It’s a tough time to be a shark. Pollution, industrialized fishing and climate change threaten marine life, and populations of many large ocean predators have declined in recent years. In addition to studying sharks in the wild, scientists working to save sharks rely on those who live in zoos and aquariums so that they can help create breeding programs and learn about the conditions in which they live. sharks need to thrive. An important way for scientists to do this is to play matchmaker with sharks, to match individuals in a way that increases genetic diversity. In a new study in Scientific reports, scientists have undertaken the largest effort ever to artificially inseminate sharks. Their work has resulted in 97 new baby sharks, including those whose parents live across the country and a few who have no father at all.
“Our goal was to develop artificial insemination as a tool that can be used to help support and maintain healthy populations of breeding sharks in aquariums,” says Jen Wyffels, lead author of the article who conducted the research for this article with the Southeast Zoo. Alliance for Reproduction & Conservation and is currently a researcher at the University of Delaware.
“Moving whole animals from one aquarium to another to mate is expensive and can be stressful for the animal, but now we can just move genes through the sperm,” says Kevin Feldheim, researcher at the Field Museum of Chicago and co-author of the study that conducted DNA analysis of newborn sharks to determine parentage.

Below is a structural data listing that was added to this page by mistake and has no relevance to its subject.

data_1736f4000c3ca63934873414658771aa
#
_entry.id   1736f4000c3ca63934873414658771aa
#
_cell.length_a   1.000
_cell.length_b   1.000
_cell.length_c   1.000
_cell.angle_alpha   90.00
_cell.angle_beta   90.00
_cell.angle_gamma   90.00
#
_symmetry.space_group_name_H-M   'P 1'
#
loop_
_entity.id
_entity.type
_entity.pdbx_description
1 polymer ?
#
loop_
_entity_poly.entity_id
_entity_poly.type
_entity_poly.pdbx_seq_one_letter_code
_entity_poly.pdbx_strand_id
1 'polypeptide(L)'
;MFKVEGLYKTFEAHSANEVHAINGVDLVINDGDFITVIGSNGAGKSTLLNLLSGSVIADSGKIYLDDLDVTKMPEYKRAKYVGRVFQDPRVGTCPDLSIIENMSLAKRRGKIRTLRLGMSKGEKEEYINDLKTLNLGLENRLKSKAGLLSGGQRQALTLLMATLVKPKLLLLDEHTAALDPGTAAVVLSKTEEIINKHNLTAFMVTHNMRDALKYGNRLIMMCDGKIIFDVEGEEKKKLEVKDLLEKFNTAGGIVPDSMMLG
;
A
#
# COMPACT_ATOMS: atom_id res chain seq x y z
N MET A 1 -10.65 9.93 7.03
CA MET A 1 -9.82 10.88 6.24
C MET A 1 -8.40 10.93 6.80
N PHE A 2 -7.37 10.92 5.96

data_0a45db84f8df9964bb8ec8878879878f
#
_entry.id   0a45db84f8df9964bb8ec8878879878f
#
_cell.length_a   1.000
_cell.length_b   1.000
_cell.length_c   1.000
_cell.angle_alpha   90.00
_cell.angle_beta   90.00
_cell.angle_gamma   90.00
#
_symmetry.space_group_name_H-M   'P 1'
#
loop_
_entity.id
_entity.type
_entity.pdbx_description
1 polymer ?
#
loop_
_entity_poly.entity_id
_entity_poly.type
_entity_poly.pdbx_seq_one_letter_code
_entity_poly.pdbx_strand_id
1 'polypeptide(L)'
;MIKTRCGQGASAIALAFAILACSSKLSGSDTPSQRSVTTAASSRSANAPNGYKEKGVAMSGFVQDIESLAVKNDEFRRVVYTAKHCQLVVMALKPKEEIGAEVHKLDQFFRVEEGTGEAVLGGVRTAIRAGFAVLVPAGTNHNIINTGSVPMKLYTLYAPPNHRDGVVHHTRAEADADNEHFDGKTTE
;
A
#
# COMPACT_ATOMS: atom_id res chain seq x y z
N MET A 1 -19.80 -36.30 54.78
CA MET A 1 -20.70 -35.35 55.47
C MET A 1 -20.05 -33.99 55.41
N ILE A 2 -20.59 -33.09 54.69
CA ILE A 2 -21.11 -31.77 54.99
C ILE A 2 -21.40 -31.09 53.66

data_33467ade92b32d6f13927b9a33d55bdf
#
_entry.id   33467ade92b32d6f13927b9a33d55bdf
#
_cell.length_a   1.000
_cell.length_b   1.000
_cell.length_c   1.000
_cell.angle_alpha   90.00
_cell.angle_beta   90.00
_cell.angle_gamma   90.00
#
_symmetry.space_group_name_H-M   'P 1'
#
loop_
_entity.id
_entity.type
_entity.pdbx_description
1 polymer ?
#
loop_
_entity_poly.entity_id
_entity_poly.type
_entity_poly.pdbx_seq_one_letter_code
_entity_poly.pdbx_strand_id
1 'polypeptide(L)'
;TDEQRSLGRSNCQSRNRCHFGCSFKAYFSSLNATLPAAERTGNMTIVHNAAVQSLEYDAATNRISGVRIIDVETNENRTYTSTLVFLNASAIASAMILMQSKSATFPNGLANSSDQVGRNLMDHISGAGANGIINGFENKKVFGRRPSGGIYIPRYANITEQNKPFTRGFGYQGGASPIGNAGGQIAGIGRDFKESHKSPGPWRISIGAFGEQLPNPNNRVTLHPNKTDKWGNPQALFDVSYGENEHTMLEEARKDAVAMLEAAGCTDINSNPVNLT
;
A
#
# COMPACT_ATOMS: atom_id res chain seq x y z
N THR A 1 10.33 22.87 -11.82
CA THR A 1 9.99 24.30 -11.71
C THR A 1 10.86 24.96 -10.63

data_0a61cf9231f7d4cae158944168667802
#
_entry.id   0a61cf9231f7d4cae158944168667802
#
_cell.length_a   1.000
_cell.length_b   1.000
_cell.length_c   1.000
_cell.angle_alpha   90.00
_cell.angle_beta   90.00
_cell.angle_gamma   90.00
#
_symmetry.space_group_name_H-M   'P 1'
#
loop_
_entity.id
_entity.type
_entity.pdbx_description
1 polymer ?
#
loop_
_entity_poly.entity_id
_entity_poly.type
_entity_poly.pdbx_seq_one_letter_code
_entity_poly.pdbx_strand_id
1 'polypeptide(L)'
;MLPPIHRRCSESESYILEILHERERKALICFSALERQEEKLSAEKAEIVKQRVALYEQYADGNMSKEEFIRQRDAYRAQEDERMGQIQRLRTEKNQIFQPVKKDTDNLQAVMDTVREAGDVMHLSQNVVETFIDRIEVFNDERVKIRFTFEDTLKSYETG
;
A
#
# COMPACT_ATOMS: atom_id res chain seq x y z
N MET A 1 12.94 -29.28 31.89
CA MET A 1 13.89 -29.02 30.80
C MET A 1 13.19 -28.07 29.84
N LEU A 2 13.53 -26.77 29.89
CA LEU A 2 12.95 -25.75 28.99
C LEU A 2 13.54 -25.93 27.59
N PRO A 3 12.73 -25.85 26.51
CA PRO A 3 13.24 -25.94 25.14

Determining the parentage of sharks can be difficult because breeding sharks is not always straightforward. In some species, female sharks can store sperm for months after mating and use it for ‘on-demand’ fertilization, so the father of a newborn shark is not necessarily the male. with whom the mother most recently had contact. Some female sharks are even able to reproduce without any males, a process called parthenogenesis. In parthenogenesis, the female’s eggs are able to combine with each other, creating an embryo that only contains genetic material from the mother.
To study shark reproduction, researchers focused on bamboo white-spotted sharks. “When people think of sharks, they imagine great whites, tiger sharks and bull sharks – the big, scary and charismatic ones,” says Feldheim. “Bamboo white-spotted sharks are tiny, about three feet long. If you go into an aquarium, they usually sit on the bottom.” But while the softness and small size of bamboo sharks make them unlikely candidates for Hollywood fame, these qualities make them ideal for researchers to attempt to artificially inseminate.
Before attempting artificial insemination, researchers should make sure that potential mothers are not already carrying sperm from a previous date. “Candidate females are isolated from males and the eggs they subsequently lay are monitored to ensure they are sterile,” says Wyffels. Laying sharks regularly lay eggs on a regular schedule, just like chickens, Wyffels says, to the point that they’re nicknamed “chickens of the sea.” To determine if the eggs are sterile, the scientists shine an underwater light through the leathery, rectangular egg crates (known as “mermaid handbags”) to see if there is an embryo wriggling on it. yellow. If there are no fertilized eggs for six weeks or more, the shark is ready to be inseminated.